As soon as youre medically stable and aware after birth, your provider will likely place your newborn on your chest for skin-to-skin time. This, studies suggest, can help stabilize her breathing, body temperature and blood sugar levels and set her up for her first breastfeeding. Make sure you can see her face when she is placed on your chest, said Nancy Forsyth, R.N., N.N.P., a neonatal nurse practitioner at Beebe Healthcare in Delaware. Her head should be turned to one side and tipped back as if she is sniffing something. This is especially important if youre fatigued or on pain meds, said Forsyth, since improper placement can lead to a blocked nose or mouth, which in turn can stop her breathing.

    Babies are most alert during the first couple hours of life and will instinctively begin to root and try to suckle. While youre doing skin-to-skin time, encourage your baby to search for and latch on to your nipple. Your first milk or colostrum, which is thicker than breast milk is typically all the nutrition your baby needs and contains antibodies and other substances that protect her against gastrointestinal and respiratory infections. If she is struggling to reach your breast, help her. Its more comfortable to bring your baby to your breast and not your breast to your baby.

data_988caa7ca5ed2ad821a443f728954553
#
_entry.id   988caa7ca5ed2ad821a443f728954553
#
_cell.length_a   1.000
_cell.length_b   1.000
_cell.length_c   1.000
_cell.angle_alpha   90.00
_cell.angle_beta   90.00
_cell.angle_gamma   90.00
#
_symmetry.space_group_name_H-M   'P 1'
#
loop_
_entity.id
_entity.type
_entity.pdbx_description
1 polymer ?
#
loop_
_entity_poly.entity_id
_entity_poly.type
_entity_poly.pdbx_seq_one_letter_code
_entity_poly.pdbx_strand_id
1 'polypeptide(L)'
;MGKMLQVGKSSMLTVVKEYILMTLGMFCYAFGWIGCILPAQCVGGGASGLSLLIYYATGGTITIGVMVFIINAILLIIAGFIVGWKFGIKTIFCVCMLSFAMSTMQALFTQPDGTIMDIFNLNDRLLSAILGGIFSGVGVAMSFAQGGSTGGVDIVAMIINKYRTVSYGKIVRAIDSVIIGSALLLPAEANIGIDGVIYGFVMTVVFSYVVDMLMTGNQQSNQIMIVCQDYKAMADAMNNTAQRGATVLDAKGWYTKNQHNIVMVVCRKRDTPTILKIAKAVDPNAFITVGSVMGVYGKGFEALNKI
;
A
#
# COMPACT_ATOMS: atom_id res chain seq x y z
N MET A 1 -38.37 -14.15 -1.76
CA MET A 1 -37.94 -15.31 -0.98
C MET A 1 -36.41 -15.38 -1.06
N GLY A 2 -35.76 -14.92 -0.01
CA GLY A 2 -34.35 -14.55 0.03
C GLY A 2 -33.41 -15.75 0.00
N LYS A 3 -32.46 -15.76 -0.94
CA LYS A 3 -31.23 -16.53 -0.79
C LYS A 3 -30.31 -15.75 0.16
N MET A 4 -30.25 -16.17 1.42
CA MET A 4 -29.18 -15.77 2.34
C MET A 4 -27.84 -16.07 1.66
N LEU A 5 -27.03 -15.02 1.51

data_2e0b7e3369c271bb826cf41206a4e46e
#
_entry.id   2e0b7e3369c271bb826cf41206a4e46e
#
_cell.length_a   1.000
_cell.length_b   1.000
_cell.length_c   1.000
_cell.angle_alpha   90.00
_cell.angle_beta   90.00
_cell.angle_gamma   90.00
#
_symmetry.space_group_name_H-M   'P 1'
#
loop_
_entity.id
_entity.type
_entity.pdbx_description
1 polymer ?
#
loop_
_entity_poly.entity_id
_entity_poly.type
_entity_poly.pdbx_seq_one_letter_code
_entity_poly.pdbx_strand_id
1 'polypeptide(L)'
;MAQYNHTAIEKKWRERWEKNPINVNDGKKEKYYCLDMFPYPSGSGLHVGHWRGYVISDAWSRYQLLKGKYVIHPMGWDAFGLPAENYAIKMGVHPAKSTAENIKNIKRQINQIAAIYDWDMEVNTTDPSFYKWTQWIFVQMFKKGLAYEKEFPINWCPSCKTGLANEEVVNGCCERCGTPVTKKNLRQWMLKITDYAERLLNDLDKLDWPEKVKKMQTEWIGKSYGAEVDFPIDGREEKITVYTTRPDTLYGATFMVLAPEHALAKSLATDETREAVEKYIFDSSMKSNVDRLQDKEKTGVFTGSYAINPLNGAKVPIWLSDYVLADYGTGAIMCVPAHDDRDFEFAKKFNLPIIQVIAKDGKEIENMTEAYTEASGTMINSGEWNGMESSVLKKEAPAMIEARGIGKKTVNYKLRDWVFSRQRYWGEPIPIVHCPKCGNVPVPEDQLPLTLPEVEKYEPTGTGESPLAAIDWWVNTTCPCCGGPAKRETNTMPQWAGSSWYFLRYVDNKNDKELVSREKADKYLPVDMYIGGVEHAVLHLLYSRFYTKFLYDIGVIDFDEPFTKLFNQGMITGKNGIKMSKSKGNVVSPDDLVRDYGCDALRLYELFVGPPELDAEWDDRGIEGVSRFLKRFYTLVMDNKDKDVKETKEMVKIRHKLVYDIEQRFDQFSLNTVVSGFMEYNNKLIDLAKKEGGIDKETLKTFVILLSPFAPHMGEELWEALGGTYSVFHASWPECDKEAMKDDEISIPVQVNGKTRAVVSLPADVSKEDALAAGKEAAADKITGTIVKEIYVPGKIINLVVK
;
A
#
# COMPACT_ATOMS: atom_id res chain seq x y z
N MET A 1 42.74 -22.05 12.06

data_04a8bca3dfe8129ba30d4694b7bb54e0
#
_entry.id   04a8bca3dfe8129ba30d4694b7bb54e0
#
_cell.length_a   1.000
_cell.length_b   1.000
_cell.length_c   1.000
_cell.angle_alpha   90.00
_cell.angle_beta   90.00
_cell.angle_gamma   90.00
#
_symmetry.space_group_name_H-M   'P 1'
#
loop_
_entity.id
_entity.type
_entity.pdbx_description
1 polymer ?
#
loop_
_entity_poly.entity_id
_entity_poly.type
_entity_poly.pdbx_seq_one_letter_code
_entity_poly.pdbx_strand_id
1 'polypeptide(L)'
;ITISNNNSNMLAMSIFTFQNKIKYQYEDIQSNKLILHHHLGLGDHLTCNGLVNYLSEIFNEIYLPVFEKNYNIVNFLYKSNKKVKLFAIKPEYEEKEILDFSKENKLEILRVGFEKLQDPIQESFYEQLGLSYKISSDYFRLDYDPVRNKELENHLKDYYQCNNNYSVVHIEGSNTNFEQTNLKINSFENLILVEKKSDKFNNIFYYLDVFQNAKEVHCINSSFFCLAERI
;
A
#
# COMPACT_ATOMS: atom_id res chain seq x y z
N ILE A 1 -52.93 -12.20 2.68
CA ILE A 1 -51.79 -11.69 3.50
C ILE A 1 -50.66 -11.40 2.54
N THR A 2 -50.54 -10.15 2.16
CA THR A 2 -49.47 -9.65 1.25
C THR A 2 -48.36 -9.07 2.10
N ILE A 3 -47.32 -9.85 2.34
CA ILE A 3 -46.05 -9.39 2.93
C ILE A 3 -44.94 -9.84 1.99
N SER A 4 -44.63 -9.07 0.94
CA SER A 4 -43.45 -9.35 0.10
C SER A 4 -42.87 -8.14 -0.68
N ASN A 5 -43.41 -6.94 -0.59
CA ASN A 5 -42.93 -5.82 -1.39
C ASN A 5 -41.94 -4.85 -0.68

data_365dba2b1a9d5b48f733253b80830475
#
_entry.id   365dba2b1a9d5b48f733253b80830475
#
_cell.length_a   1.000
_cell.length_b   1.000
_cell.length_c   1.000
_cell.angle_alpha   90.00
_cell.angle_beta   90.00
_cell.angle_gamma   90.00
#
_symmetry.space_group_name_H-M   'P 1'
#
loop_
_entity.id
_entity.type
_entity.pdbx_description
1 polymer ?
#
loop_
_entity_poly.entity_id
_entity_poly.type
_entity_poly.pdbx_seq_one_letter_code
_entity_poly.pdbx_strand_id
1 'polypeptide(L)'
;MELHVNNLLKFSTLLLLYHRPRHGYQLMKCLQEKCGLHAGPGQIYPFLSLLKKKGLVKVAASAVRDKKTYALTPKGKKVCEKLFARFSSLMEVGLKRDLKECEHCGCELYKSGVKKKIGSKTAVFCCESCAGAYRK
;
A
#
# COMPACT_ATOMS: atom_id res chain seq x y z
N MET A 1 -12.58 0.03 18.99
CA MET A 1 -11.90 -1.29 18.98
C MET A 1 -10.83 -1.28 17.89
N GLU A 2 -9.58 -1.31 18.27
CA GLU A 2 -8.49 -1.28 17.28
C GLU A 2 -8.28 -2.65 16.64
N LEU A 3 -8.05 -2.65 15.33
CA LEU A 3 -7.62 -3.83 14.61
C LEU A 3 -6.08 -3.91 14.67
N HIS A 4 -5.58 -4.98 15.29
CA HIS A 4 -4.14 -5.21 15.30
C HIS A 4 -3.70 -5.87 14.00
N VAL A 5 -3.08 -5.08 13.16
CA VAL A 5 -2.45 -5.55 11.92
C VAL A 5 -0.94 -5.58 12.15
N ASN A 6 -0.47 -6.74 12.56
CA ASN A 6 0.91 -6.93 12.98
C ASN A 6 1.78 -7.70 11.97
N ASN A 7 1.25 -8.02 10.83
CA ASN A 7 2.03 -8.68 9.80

After a successful feed, your baby should produce at least one wet and one bowel movement in her diaper within 24 hours. The first bowel movement should look dark green and tarry.

    Read Also: How Much Oz Of Formula Should A Newborn Drink

    How Do I Breastfeed Lying Down

    One of the best parts of side lying breastfeeding is having the opportunity to rest your body while feeding your baby. Allow us to walk you through some simple steps to make it a comfy experience for both you and your baby:

  • Place your baby on their back in the middle of the floor or on a large bed. If youre on a bed, remember to keep loose sheets, blankets, and pillows away from babys face to minimize risk.
  • Lie down next to your baby, with your stomach lined up near babys head. You can use a pillow under your head, just make sure that its in a place that your little one cant reach it!
  • Slide your little one up so their nose is level with your nipple and your arm is above their head. Or cradle baby with their back along your forearm.
  • Roll your baby onto their side pulling their hips or knees close to your hips. You can put a rolled blanket or pillow behind babys back to support them and prevent them from rolling away from you. Encourage babys nose to make contact with your nipple, but do not squash their face into your breast!
  • Try to position baby so their ear, shoulder, and hip are in one line. This will help them get milk more easily.
  • If needed, use the arm not resting on the bed to shape your breast and guide it into your babys mouth. However, many babies will naturally latch on their own.
  • If your breasts arent fully draining, you should consider sitting up to finish the feed or expressing some milk to make sure that your breasts are appropriately drained.